Welcome to the NavList Message Boards.


A Community Devoted to the Preservation and Practice of Celestial Navigation and Other Methods of Traditional Wayfinding

Compose Your Message

Add Images & Files
    Re: Definition of Term
    From: Jan Kalivoda
    Date: 2003 Jan 25, 11:17 +0100

    Dear Capt. Joe Kliment,
    I don't know, why you use the low travelling from S to N for your illustration 
    of the changing direction of wind in a low). Maybe it is motivated by your 
    personal or regional experience, but generally these lows are rather rare. In 
    textbooks, the low runing from W to E is invariantly used for this purpose, 
    with two observers to S (wind turning S ->SW->W->NW->N)  and N 
    (S->SE->E->NE->N, both cases for the northern hemisphere) of its path, as in 
    the most cases, the observers to the E and W of the low experience the wind 
    of a steady direction (cca N or S), only its strength is changing. Of course, 
    this is only an idealized case, but we all use such simplified patterns in 
    this discussion.
    As for the theme itself, I skimmed through my scarce texts on meteorology in 
    English and I suppose that they use "backing / veering" for northern regions, 
    but more general terms (e.g. "shifting / turning" with subsequent details) 
    when the southern hemisphere is explicitly meant, so as to avoid a 
    misunderstanding. U.S. Sailing directions for Australia (1931 and later) 
    provide a clear example.
    Jan Kalivoda
    ----- Original Message -----
    From: "kliment" 
    Sent: Saturday, January 25, 2003 5:08 AM
    Subject: Definition of Term
    > In the northern hemisphere high pressure systems are associated with
    > clockwise winds(anticyclonic) while low pressure systems are associated with
    > counterclockwise winds(cyclonic). This is opposite in the southern hemisphere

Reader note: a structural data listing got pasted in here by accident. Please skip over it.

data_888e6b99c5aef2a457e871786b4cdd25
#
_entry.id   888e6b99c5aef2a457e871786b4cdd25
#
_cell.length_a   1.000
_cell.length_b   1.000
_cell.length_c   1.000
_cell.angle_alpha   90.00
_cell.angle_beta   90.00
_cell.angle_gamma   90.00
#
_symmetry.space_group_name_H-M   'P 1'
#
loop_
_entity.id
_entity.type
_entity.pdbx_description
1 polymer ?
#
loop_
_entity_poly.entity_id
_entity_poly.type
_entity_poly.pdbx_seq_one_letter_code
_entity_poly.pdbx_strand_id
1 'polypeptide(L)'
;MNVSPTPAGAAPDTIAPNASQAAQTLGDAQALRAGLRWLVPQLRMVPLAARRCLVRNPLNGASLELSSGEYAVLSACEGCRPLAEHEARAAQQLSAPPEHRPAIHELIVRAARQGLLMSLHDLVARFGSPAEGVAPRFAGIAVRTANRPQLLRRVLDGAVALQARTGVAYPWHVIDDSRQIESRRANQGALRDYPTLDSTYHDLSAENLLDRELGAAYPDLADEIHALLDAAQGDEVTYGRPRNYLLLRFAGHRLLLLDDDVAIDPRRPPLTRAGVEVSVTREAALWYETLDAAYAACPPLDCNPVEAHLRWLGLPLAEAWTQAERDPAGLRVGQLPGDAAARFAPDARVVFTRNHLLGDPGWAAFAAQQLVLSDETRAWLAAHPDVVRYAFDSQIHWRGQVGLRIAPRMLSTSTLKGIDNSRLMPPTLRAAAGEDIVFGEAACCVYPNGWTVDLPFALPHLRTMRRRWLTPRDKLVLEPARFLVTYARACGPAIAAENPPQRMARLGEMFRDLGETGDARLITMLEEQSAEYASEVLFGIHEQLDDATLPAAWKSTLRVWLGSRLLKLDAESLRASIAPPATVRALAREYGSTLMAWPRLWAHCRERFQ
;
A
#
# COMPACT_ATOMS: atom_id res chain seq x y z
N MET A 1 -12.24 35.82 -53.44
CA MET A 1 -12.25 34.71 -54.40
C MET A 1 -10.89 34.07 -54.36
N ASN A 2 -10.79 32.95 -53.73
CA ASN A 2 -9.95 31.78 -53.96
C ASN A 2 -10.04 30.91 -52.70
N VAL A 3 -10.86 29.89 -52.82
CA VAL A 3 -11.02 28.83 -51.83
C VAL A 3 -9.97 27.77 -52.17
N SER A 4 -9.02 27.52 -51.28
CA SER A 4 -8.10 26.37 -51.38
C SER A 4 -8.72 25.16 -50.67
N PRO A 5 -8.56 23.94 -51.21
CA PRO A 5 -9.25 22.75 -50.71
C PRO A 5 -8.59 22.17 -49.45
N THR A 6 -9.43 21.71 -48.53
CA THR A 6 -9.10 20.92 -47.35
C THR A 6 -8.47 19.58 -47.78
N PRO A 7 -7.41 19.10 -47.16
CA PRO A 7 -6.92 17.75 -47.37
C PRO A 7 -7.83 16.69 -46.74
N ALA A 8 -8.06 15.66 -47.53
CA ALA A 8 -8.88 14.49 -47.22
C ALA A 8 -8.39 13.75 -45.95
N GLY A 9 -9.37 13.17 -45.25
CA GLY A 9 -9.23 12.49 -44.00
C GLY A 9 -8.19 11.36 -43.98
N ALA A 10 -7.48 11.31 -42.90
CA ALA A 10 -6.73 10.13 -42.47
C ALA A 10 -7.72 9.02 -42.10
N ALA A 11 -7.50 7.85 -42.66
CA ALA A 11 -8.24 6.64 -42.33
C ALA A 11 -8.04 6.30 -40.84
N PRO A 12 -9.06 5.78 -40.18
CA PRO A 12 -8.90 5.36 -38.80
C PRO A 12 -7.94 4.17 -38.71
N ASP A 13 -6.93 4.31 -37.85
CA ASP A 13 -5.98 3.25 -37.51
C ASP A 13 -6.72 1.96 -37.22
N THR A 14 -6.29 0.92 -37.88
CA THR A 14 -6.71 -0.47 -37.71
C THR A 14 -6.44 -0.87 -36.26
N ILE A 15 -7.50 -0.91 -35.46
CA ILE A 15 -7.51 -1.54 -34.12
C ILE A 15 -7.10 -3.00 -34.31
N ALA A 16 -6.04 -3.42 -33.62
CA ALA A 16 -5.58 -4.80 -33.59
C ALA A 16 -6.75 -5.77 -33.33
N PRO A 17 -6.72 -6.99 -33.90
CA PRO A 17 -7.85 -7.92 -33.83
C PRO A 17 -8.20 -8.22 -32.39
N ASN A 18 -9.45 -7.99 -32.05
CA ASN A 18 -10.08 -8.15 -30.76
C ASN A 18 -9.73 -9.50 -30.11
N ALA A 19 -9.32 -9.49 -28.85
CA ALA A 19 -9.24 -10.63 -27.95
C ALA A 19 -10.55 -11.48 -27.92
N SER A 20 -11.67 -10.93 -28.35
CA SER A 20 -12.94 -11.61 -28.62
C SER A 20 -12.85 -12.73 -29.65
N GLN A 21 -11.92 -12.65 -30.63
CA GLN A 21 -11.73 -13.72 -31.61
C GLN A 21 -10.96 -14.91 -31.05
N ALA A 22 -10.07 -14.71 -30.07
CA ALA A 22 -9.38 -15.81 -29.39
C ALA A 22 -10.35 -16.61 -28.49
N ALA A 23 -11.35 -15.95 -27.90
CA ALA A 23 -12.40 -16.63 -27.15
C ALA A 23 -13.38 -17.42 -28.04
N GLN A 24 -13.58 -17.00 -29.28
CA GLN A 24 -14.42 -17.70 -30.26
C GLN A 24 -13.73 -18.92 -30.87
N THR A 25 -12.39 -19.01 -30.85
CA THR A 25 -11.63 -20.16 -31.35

> with counterclockwise highs and clockwise lows. Your location
    > with respect to a low will dictate whether the wind will "back" or "veer"
    > as the low passes. In the northern hemisphere if the low passes east of
    > your location the winds will "back" from NE ,N, NW,  to W and if the low passes
    > west of your location then winds will "veer" from NE, E, SE, to S.
    > By applying Buys Ballot's Law you can determine the location of the center
    > of the low and
    > predict it's path with either "backing" or "veering" winds.
    > Capt Joe Kliment
    > W3HZM
    > Middletown,De.

    Browse Files

    Drop Files


    What is NavList?

    Join NavList

    (please, no nicknames or handles)
    Do you want to receive all group messages by email?
    Yes No

    You can also join by posting. Your first on-topic post automatically makes you a member.

    Posting Code

    Enter the email address associated with your NavList messages. Your posting code will be emailed to you immediately.

    Email Settings

    Posting Code:

    Custom Index

    Start date: (yyyymm dd)
    End date: (yyyymm dd)

    Visit this site
    Visit this site
    Visit this site
    Visit this site
    Visit this site
    Visit this site